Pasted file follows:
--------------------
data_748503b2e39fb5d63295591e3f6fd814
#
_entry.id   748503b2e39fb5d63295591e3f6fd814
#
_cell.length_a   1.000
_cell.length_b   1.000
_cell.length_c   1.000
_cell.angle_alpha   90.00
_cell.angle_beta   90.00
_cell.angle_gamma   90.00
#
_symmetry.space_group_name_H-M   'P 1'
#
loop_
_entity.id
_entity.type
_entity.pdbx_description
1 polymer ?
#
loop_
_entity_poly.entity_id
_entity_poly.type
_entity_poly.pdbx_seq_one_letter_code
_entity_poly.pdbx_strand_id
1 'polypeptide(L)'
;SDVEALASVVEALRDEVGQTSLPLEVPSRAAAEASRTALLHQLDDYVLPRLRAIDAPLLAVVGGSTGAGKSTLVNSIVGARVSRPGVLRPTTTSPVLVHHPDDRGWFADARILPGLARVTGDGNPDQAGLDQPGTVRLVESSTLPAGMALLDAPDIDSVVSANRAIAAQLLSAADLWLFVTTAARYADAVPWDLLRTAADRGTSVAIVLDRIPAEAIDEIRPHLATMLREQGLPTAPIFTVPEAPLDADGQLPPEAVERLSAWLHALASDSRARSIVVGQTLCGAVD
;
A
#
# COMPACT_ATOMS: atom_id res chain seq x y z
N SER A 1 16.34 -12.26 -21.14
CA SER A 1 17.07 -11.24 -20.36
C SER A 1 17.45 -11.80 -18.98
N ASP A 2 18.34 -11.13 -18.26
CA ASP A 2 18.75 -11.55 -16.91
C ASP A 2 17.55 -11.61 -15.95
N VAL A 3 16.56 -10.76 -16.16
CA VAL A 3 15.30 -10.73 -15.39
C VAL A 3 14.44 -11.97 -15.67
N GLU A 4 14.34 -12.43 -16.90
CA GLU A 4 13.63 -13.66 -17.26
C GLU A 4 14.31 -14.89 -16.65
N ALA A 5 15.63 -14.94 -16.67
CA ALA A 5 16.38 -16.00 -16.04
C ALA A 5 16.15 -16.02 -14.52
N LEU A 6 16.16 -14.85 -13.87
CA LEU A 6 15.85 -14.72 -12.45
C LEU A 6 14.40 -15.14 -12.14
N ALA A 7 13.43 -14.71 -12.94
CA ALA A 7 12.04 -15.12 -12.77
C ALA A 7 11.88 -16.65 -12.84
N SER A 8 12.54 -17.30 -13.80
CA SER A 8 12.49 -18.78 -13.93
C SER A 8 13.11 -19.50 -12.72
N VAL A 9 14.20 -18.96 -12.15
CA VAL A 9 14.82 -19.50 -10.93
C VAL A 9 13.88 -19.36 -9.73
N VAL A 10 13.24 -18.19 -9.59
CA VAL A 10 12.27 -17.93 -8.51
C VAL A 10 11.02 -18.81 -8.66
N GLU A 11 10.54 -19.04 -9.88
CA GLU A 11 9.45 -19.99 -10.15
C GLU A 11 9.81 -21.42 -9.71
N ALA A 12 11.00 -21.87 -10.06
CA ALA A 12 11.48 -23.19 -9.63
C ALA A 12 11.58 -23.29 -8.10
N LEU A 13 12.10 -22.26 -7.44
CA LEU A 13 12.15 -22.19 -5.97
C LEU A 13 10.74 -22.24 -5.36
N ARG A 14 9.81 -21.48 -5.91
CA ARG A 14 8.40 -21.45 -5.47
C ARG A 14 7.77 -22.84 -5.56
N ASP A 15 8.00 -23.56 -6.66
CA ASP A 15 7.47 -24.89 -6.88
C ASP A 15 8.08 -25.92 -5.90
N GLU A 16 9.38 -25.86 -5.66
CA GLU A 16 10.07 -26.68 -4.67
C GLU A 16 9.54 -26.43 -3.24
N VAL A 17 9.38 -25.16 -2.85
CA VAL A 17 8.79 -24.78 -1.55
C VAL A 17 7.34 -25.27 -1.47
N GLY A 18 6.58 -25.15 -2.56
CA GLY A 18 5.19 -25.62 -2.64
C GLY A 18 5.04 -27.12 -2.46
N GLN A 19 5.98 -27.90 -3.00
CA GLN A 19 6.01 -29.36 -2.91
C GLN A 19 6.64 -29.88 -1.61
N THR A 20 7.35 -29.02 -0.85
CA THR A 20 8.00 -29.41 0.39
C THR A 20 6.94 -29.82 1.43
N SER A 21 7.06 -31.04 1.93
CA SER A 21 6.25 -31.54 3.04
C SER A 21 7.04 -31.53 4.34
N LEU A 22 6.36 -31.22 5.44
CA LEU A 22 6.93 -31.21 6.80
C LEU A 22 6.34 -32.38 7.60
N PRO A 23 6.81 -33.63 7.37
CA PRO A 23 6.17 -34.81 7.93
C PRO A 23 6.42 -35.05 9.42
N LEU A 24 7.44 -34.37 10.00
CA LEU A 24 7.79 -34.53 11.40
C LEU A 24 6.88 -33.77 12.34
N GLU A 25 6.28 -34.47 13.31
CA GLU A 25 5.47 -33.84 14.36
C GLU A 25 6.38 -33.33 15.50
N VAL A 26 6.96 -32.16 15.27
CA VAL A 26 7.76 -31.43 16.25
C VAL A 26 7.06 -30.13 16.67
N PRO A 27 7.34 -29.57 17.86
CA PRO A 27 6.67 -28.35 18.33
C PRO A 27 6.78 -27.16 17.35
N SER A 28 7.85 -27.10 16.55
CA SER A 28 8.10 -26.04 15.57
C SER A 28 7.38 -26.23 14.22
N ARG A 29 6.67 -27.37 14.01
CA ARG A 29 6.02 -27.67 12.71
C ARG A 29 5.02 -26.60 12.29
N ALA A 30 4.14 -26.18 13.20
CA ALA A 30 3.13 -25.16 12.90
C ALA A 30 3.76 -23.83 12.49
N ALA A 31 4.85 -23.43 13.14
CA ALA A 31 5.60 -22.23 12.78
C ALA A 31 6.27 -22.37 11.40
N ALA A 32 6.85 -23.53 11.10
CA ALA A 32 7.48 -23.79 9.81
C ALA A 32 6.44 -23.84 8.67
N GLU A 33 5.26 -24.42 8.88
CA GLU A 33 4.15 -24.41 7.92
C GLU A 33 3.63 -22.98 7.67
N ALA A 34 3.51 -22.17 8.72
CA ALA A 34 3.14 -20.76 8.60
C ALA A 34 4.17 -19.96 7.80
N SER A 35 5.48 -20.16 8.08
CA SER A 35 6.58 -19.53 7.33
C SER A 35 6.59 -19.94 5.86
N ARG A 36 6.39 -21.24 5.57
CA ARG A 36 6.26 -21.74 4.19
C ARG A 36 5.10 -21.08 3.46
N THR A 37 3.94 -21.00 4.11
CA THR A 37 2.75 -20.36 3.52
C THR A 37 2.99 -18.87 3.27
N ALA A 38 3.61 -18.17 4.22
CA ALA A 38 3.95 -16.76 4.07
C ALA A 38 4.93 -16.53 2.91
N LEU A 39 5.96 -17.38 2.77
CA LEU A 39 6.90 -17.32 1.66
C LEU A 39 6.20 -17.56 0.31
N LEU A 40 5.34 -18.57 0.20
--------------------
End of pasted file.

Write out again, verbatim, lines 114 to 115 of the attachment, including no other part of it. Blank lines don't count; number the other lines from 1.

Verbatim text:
C SER A 28 7.38 -26.23 14.22
N ARG A 29 6.67 -27.37 14.01